Voting As Preference For An Historical Narrative
The Chicago Tribune‘s cultural critic, Julia Keller, wrote a first-rate piece for this past weekend’s paper titled “Searching for our authentic narrative.”
I saw the piece as an argument for thinking about each presidential candidate’s version of history. Keller proposes that voting is an exercise where we, in part, choose a candidate’s historical narrative. Here are some excerpts (bolds and italics mine):
– “Step carefully, please. We teeter on the threshold of the most literary presidential race in American history.”
– “Not because arguments still rage over the relevance of Sen. Barack Obama’s rhetorical gifts or the originality of his phrasings. Not because any particular candidate has been caught loitering suspiciously in the library stacks. Not because the surname of a certain Republican hopeful sounds amusingly similar to Mark Twain’s most famous creation.”
– “And not because, frankly, any of the candidates still standing — Sen. John McCain and the aforementioned former Gov. Mike Huckabee on one side, and Sen. Hillary Clinton and Obama on the other — attain, in their respective autobiographies and public utterances, anything close to the radiant literary standard set by a precious few former commanders in chief. If you disagree, I dare you to pick up any of Theodore Roosevelt’s many books, most especially The Rough Riders, his 1899 account of the Spanish-American War, a taut, stirring book which is still in print. You will thrill to the shock of passionate philosophizing and ostentatious vigor Roosevelt brings to the printed page. Those pages crackle and burn with energy, even all these years later.” …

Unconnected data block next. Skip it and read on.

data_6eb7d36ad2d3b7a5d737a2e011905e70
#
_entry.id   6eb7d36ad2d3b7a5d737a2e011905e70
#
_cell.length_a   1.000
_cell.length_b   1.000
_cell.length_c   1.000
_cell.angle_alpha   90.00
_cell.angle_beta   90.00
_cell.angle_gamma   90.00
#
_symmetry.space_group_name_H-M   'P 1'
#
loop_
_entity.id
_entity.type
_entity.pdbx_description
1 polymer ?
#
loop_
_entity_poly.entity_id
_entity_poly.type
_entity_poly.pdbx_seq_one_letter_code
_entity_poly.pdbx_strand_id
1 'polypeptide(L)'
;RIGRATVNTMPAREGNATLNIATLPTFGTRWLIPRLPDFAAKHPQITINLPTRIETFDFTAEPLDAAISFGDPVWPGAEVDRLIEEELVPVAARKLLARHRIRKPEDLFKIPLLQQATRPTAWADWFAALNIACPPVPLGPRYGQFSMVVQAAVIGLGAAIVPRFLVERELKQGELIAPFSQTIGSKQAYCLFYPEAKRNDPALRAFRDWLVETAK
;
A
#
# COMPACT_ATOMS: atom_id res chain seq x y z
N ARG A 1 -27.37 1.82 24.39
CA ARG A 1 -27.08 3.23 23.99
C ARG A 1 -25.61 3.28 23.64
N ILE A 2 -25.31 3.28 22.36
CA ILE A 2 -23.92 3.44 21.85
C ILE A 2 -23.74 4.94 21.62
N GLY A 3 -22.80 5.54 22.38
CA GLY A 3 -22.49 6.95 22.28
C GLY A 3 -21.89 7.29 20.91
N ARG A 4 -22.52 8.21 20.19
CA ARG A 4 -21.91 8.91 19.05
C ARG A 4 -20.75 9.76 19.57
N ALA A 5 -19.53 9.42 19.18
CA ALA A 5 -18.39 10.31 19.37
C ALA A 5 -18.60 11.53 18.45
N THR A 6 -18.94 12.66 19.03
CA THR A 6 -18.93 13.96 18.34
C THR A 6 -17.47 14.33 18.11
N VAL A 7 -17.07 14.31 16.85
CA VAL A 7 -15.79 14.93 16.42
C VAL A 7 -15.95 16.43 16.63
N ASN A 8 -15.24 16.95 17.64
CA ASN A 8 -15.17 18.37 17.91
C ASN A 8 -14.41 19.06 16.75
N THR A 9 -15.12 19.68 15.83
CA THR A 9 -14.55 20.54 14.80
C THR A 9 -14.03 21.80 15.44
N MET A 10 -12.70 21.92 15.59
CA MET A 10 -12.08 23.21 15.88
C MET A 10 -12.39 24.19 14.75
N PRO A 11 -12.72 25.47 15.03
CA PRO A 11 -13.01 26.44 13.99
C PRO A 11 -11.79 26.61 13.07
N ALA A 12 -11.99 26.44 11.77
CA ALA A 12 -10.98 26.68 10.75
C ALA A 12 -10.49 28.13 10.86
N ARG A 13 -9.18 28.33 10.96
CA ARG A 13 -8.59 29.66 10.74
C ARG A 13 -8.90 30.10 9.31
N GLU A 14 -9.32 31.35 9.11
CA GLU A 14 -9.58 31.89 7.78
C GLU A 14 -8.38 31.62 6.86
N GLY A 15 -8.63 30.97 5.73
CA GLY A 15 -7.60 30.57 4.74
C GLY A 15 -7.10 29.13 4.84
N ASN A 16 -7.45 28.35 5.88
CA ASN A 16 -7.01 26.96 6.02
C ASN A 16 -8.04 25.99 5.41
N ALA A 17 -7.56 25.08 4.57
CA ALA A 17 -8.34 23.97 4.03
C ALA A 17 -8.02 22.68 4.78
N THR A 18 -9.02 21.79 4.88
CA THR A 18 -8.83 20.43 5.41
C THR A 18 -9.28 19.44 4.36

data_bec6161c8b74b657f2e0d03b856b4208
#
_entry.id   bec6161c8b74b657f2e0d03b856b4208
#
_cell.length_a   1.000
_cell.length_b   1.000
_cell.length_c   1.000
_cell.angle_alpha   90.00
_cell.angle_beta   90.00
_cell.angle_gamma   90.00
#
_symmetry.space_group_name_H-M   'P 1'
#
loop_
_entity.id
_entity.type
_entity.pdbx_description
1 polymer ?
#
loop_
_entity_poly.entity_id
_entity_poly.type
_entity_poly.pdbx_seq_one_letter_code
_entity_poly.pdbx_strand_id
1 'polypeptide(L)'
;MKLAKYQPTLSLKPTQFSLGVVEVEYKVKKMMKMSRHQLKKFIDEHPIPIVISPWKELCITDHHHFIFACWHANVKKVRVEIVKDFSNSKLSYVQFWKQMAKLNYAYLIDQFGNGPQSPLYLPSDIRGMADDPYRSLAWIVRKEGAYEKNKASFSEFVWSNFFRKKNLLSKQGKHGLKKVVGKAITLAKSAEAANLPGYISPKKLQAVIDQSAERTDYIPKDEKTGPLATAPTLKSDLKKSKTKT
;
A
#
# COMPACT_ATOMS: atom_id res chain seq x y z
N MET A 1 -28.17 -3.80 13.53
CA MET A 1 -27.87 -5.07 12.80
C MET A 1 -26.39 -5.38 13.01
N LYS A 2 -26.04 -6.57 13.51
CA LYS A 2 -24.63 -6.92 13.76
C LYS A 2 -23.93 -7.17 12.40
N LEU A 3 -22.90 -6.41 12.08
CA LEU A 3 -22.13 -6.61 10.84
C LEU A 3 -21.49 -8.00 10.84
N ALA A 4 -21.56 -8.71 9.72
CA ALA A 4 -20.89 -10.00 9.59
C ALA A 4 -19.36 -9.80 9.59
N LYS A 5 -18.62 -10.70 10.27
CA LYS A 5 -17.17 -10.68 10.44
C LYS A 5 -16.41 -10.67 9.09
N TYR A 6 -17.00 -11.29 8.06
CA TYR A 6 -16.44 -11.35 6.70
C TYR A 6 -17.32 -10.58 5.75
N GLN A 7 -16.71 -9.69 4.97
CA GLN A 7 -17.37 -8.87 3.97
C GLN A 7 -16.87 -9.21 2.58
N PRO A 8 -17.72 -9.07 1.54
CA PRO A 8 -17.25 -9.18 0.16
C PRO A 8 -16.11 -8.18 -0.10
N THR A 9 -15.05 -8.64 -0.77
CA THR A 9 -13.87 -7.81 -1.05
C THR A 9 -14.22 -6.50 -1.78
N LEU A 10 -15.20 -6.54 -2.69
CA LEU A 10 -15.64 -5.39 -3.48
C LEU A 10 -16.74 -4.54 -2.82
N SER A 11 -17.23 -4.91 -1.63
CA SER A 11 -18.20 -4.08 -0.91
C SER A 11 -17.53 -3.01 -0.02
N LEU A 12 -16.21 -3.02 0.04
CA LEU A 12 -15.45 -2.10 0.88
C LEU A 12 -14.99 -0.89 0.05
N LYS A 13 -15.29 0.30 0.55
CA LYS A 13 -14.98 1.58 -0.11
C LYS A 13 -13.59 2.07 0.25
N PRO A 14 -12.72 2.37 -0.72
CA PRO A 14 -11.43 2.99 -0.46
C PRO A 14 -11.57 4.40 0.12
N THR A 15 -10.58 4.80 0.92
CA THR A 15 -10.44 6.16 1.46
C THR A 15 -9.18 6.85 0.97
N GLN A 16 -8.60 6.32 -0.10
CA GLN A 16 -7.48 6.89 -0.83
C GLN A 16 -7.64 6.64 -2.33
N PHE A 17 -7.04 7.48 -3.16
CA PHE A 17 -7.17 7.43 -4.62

– “In the present contest, to be sure, we have nothing to compare with the eloquent ghosts of some past presidents. But words and books aren’t the only building blocks of literature. There is also the matter of narrative. And this election, more than any other I can recall or any about which I have read, is about acquiring the naming rights to the American story at this point in history.” …
– “Are we moving forward or backward? Is the Iraq war a good idea or a bad idea? Did it make us safer or more imperiled? Does the subprime mortgage crisis truly threaten the foundation of the American dream — homeownership — or is it a temporary dip in the perpetual roller-coaster ride of a nation’s economy? Is the United States lurching and stumbling into its twilight years like a battered behemoth, or is it a nimble giant, ready to spring into another round as a superpower?” …
– “Candidates are storytellers. We’re persuaded and enthralled by their version of the times in which we live — it’s morning in America, it’s time for a change, stay the course — or we are not, and if we are not, we move on down the aisle and choose another book from the rack, one whose cover entices us, one whose plot seems more plausible and closer to our own ideas about how things really are.” …
There’s more in Keller’s article. Do check it out.
Despite my history-colored glasses, I agree with Keller that a candidate’s narrative must also tell the story of the present and the future. A good back story will only get you so far: a solid history must also be followed by a convincing status report and a clear vision.
Still, perhaps this is yet another way for teachers of history to sell their wares on philosophical grounds. We can argue for the present applicability of history because, during each election cycle, we must be aware of our preferences for certain kinds of historical narratives. What subjective choices affect our likes and dislikes on stories about the past?
Which of our current presidential candidates will put together the best story of our past, present, and future? How will our awareness of our own subjective storytelling preferences help us get behind each’s veneer? – TL